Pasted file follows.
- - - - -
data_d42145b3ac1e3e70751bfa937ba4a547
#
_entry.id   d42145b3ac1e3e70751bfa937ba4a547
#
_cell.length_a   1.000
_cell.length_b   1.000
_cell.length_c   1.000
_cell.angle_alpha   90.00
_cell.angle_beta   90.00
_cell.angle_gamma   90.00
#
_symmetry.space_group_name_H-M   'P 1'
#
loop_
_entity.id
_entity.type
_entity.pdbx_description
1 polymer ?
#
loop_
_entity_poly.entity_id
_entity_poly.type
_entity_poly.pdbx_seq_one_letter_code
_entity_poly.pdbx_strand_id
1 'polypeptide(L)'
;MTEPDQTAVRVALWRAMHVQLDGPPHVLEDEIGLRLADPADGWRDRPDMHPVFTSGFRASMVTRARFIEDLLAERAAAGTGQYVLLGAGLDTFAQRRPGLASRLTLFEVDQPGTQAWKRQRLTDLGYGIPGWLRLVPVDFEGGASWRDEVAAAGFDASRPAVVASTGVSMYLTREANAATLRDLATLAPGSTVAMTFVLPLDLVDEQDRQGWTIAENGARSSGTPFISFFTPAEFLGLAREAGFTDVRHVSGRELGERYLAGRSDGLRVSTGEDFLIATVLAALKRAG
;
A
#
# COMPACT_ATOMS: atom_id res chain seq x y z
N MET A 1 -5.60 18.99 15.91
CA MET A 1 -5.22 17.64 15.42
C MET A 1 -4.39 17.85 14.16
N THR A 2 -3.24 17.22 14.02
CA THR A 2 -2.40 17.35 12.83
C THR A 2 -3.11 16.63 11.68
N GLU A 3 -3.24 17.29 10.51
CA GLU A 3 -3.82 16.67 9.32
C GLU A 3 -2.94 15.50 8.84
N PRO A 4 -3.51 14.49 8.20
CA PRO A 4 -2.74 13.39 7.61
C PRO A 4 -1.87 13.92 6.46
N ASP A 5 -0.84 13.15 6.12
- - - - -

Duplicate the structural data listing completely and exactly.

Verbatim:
data_d42145b3ac1e3e70751bfa937ba4a547
#
_entry.id   d42145b3ac1e3e70751bfa937ba4a547
#
_cell.length_a   1.000
_cell.length_b   1.000
_cell.length_c   1.000
_cell.angle_alpha   90.00
_cell.angle_beta   90.00
_cell.angle_gamma   90.00
#
_symmetry.space_group_name_H-M   'P 1'
#
loop_
_entity.id
_entity.type
_entity.pdbx_description
1 polymer ?
#
loop_
_entity_poly.entity_id
_entity_poly.type
_entity_poly.pdbx_seq_one_letter_code
_entity_poly.pdbx_strand_id
1 'polypeptide(L)'
;MTEPDQTAVRVALWRAMHVQLDGPPHVLEDEIGLRLADPADGWRDRPDMHPVFTSGFRASMVTRARFIEDLLAERAAAGTGQYVLLGAGLDTFAQRRPGLASRLTLFEVDQPGTQAWKRQRLTDLGYGIPGWLRLVPVDFEGGASWRDEVAAAGFDASRPAVVASTGVSMYLTREANAATLRDLATLAPGSTVAMTFVLPLDLVDEQDRQGWTIAENGARSSGTPFISFFTPAEFLGLAREAGFTDVRHVSGRELGERYLAGRSDGLRVSTGEDFLIATVLAALKRAG
;
A
#
# COMPACT_ATOMS: atom_id res chain seq x y z
N MET A 1 -5.60 18.99 15.91
CA MET A 1 -5.22 17.64 15.42
C MET A 1 -4.39 17.85 14.16
N THR A 2 -3.24 17.22 14.02
CA THR A 2 -2.40 17.35 12.83
C THR A 2 -3.11 16.63 11.68
N GLU A 3 -3.24 17.29 10.51
CA GLU A 3 -3.82 16.67 9.32
C GLU A 3 -2.94 15.50 8.84
N PRO A 4 -3.51 14.49 8.20
CA PRO A 4 -2.74 13.39 7.61
C PRO A 4 -1.87 13.92 6.46
N ASP A 5 -0.84 13.15 6.12